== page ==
By Robert Mann
It’s a good bet that our next governor will work hard to distinguish himself from Gov. Bobby Jindal, whose stewardship of the state is widely regarded as unsuccessful, at best, and a disaster, at worst.
Outperforming Jindal, however, is a low bar. Just put the best interests of Louisiana’s people over those of Iowa or South Carolina – and don’t steer the state into virtual bankruptcy – and you’ll have bested Jindal by a mile.
Assuming the Governor’s Office will no longer be a presidential operation, it still won’t be an easy job to guide Louisiana government out of its fiscal mess. But if our new governor wakes up every day thinking of Louisiana, not Iowa, he can begin moving us in the right direction.
Jindal and his advisers clearly thought it wise to use his position as a platform for political stunts. They focused on making national news and flirted with conservative voters in early primary states. Judging by the polls, that strategy flopped. Jindal not only drove Louisiana into a ditch; the politicization of his office has so far yielded him little or nothing. He – and we – got the worst of both worlds.
Perhaps running your state with an emphasis on the well-being of your citizenry and balancing the books without legerdemain isn’t enough to win the affection of GOP voters. But if you’re going to base your presidential campaign on the management of your state’s affairs, you need some tangible accomplishments, not just talking points.
Jindal is in the uneasy position of praying that his poll numbers rise but likely fearing that if they do, national reporters will descend on Baton Rouge and discover his fetid pile of fiscal fertilizer.
I don’t know if he has a better chance than Jindal, but if I were running for president, I’d rather be Ohio Gov. John Kasich, now the 16th Republican candidate in GOP field.
A veteran member of Congress and former chair of the House Budget Committee (he ran the committee the last time the federal budget was balanced), Kasich is equal parts effectiveness and compassion. He’s a fiscal hawk who balanced Ohio’s budgetwhile cutting taxes.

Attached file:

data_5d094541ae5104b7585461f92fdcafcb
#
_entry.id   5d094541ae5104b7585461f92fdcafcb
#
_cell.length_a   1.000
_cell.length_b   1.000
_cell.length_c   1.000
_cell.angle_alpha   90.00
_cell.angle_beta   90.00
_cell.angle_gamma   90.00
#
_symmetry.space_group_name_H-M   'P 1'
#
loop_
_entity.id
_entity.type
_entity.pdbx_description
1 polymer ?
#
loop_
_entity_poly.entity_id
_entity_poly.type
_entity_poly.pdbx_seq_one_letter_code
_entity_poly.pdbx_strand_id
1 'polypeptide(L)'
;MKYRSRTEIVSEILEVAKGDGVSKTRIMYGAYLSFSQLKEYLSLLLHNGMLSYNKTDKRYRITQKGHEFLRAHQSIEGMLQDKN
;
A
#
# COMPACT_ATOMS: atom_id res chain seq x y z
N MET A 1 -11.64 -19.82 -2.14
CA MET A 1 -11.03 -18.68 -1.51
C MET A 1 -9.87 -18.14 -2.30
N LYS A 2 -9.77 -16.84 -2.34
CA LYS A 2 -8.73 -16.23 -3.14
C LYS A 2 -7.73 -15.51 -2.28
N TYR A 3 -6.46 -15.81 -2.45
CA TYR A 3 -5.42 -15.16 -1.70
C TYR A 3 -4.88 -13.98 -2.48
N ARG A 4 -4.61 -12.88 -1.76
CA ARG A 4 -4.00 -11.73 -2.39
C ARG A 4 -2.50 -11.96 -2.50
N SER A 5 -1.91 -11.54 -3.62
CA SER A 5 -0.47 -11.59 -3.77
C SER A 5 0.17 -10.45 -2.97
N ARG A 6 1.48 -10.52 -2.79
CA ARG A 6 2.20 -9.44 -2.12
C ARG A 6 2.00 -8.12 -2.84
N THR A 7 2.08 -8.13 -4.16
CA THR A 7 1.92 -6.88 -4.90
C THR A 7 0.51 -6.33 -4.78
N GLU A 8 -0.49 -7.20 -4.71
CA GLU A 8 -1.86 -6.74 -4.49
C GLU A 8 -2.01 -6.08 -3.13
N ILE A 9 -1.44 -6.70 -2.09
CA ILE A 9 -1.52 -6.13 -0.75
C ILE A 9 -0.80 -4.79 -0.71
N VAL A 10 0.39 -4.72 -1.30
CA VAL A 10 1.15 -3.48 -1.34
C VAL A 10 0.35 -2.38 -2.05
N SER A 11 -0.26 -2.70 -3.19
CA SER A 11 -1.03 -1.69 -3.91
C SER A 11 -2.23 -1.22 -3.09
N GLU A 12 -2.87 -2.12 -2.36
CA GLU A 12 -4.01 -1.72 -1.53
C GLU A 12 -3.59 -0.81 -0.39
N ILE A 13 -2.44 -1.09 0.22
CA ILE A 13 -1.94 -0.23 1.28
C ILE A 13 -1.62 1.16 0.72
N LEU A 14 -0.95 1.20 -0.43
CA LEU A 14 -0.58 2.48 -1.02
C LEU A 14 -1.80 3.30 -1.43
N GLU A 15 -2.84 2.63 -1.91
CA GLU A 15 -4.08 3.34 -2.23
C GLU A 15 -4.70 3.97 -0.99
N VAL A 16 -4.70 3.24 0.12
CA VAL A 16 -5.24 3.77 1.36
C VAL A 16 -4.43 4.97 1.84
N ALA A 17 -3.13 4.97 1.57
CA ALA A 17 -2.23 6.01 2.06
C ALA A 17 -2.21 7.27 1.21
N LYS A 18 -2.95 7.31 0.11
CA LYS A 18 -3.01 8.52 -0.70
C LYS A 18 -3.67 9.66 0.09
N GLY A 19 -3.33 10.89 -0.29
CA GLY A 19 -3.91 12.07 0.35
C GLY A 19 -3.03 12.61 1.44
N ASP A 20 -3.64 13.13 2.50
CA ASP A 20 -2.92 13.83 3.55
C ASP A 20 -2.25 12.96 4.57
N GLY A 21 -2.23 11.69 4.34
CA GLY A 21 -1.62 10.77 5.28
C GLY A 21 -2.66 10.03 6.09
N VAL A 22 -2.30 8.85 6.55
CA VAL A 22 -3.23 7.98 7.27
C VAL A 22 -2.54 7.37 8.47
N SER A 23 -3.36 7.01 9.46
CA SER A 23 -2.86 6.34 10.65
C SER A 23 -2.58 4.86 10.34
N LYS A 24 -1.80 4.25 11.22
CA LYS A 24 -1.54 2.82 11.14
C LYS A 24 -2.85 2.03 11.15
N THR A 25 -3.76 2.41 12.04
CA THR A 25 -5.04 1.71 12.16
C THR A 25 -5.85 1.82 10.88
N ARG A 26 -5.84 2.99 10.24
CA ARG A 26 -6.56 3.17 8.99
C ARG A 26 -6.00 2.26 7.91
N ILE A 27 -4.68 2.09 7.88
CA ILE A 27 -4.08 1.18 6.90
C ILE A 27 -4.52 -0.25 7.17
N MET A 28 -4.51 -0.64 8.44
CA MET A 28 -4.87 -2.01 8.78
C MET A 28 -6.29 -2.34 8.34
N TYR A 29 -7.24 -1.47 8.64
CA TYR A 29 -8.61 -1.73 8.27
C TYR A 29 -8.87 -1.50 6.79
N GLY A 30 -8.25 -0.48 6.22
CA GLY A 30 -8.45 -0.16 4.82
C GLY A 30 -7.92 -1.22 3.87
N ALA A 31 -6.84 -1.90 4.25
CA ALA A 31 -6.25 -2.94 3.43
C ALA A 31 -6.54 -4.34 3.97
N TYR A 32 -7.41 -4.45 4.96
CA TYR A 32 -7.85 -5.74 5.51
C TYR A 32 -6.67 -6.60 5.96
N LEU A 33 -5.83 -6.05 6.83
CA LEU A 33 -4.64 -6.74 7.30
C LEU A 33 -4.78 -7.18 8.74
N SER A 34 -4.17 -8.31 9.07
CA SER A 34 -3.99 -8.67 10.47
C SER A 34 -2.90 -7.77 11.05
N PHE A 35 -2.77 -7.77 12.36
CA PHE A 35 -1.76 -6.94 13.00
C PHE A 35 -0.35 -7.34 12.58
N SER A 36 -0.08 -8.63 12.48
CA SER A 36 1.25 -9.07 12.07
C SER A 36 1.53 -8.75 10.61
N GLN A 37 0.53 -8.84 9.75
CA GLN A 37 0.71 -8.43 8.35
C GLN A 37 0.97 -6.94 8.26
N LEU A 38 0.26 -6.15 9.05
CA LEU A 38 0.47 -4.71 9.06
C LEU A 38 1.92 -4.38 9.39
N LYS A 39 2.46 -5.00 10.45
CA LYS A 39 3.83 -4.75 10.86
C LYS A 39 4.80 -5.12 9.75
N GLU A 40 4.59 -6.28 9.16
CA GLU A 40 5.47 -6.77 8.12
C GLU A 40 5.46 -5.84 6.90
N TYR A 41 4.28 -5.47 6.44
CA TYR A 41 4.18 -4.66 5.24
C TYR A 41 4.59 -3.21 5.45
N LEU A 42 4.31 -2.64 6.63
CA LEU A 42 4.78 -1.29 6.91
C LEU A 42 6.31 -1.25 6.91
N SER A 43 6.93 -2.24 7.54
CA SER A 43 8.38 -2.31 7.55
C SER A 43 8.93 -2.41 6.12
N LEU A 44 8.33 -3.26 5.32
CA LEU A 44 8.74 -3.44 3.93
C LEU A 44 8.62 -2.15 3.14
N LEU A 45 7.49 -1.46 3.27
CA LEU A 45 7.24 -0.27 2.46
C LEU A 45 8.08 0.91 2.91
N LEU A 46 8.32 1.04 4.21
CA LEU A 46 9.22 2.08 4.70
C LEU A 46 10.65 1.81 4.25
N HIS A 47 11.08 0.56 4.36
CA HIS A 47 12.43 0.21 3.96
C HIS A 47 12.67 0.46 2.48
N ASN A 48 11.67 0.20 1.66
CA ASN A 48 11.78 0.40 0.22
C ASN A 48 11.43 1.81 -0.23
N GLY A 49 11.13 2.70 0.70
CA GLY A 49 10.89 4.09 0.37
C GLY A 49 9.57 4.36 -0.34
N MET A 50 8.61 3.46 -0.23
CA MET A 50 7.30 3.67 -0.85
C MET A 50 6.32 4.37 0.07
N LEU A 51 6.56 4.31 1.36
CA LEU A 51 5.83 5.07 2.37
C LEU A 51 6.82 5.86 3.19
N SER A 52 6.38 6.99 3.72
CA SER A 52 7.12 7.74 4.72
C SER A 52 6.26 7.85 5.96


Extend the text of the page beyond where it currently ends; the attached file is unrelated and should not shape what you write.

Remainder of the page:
Jindal also cut taxes but did so ineptly. Then, faced with massive deficits, he stuffed his budgets with staggering amounts of one-time money and slashed university budgets. When the one-time money ran out and a $1.6 billion shortfall loomed, he raised taxes by $750 million. A $1 billion shortfall awaits his successor. Jindal’s disgraceful budgetary record will not survive the slightest scrutiny from journalists or GOP fiscal hawks.
While Jindal refused to take Medicaid expansion money under the Affordable Care Act, which would transform the lives of Louisiana’s working poor, Kasich took another route. He initially opposed the health care act, and still wants to repeal it, but has bent to reality and expanded Medicaid in Ohio.
Unlike Jindal, however, Kasich believes government should help the working poor. “You reach out to help people,” Kasich insists. “All are made in the image of God and deserve a chance to be what we are meant to be.” Jindal, by contrast, opposed Medicaid expansion, belittling the poor as freeloaders. “Soon there will be more people riding in the cart than people pulling the cart,” Jindal wrote in 2013. (Jindal also confronted Kasich about Medicaid expansion last spring in a closed-door meeting, accusing him of “hiding behind Jesus.”)
Kasich’s compassionate, practical approach to governing made the Ohio Republican a better governor than Jindal by any objective standard; it might also make him a stronger presidential candidate than Jindal, who boasts of phantom accomplishments (for example, Jindal has not, as he brags, cut Louisiana’s budget 26 percent).
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